When I was planning the unit on congruence for my Geometry classes, I wanted some new activities to introduce the triangle congruence shortcuts to go along with the hands-on discovery approach I am using in this course. We are not doing formal (2-column) proofs, so I am working on eliciting verbal justification from the students. I combed through the notes I had saved in Evernote (thank you, Anna!) and came across this post by the ever-inspiring (and challenging) Fawn. Her discovery activity for the congruence shortcuts was exactly the approach I wanted to use, especially the part about avoiding lecturing.
The straws which were originally earmarked for stellated icosahedra seemed perfect for our triangle sides ( Fawn used barbecue skewers but they had pirate sword fights as the least objectionable activity in my classroom written all over them), and since my students are not adept at copying angles, I created some angle templates for them to use. I attempted to debug and envision the activity as thoroughly as I could, using in-house counsel – my 23 year old daughter, who, although in graduate school, remembers her high school days very well. In truth, I was not confident that the activity would succeed this morning, but I was determined to go ahead and see what my students would make of it; I wanted them to engage in this very open-ended process.
The first class is always a little sleepy; many students have a punctuality disorder. That said, they are good-natured about trying new things. They did agree on the SSS shortcut, but didn’t come up with enough evidence to support their claim. My third period class, after a slow start, dug into constructing triangles with the straws, and we had a lively discussion about the minimum congruence requirements put forward by the different groups: 2 sides, 3 sides, 2 sides and 1 included angle, 2 sides and 2 angles. However, I was still not able to push the students towards providing solid evidence.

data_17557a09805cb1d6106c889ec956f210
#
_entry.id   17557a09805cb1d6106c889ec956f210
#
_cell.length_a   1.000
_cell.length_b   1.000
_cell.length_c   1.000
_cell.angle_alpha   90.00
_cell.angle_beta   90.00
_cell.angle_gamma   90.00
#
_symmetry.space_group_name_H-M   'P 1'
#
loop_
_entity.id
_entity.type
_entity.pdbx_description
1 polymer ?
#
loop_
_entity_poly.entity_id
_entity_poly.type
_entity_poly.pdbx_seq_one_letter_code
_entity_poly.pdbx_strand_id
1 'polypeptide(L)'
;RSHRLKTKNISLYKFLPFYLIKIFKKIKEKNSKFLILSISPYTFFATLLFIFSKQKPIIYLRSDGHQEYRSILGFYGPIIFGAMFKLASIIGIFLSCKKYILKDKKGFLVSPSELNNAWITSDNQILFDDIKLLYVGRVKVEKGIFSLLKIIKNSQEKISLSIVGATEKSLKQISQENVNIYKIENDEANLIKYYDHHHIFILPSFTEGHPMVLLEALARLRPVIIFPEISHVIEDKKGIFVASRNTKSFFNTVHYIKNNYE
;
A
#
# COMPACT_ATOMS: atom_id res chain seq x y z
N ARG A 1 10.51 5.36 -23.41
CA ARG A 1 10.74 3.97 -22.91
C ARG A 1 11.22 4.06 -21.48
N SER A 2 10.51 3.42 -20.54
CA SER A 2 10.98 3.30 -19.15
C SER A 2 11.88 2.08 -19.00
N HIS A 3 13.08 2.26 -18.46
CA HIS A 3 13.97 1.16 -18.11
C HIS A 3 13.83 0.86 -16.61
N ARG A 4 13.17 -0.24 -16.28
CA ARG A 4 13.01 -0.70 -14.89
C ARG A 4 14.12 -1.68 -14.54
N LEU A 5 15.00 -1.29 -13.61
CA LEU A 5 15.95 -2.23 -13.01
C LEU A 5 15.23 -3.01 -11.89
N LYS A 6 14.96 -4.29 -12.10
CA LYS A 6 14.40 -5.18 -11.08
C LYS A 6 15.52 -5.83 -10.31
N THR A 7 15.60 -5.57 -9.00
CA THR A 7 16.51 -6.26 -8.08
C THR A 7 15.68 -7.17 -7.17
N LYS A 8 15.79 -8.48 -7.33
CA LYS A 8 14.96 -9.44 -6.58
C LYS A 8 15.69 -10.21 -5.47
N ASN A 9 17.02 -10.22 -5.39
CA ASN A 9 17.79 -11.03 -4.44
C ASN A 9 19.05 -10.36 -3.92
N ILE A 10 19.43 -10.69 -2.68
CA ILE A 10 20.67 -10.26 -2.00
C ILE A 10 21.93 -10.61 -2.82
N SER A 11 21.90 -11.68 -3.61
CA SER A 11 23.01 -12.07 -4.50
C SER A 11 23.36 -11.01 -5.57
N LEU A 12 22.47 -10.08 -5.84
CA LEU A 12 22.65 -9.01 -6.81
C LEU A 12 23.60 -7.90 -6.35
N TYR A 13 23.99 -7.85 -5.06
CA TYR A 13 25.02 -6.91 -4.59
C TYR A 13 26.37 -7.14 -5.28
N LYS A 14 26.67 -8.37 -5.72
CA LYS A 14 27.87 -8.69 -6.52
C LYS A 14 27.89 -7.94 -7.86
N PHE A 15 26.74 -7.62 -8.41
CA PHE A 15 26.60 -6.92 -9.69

The big disappointment came in my fifth period class. This class – my hugely mixed bag of emotional, language and learning issues – is capable of great enthusiasm and conversation; my challenge is channeling it towards the content rather than everything else they would rather talk about. But the week before the holiday break is a tough one – emotions are high and distraction is everywhere. My co-teacher and I could have 2 clones each and the room would still need more adult presence (basically, each of the 8 tables could use a teacher). Of late, I am detecting undercurrents of tension, bromance, and harassment, and phone use is rampant. I confront unacceptable behavior and language decisively and publicly whenever it appears, but there’s too much going on simultaneously in that room. I know the students are learning geometry, and I know many of them want to learn more. But teaching them, many days, is an uphill and exhausting exercise. Today was one of those, although to their credit, the straws were mostly used appropriately. After a chaotic attempt at discussing the results of their exploration, I put the notes for the S.S.S. and S.A.S. congruence shortcuts up on the SmartBoard and stopped talking. At least they were writing while socializing.
Looking at these pictures, it appears that discovery is happening. But I was disappointed in the results that my efforts produced. I want to try this activity again next year – I am convinced it is worthwhile – but I’m unsure of how to modify it for greater success without giving too heavily-handed direction. And I’m unhappy about the scene in the 5th period class, although a week ago, I remember being pleased at how well many of the students were working together. It seems that the specific attendance on any given day greatly affects the classroom dynamic. And, honestly, I think by the time I figure it out, the term will be over.
Good thing that every day at school is a do-over.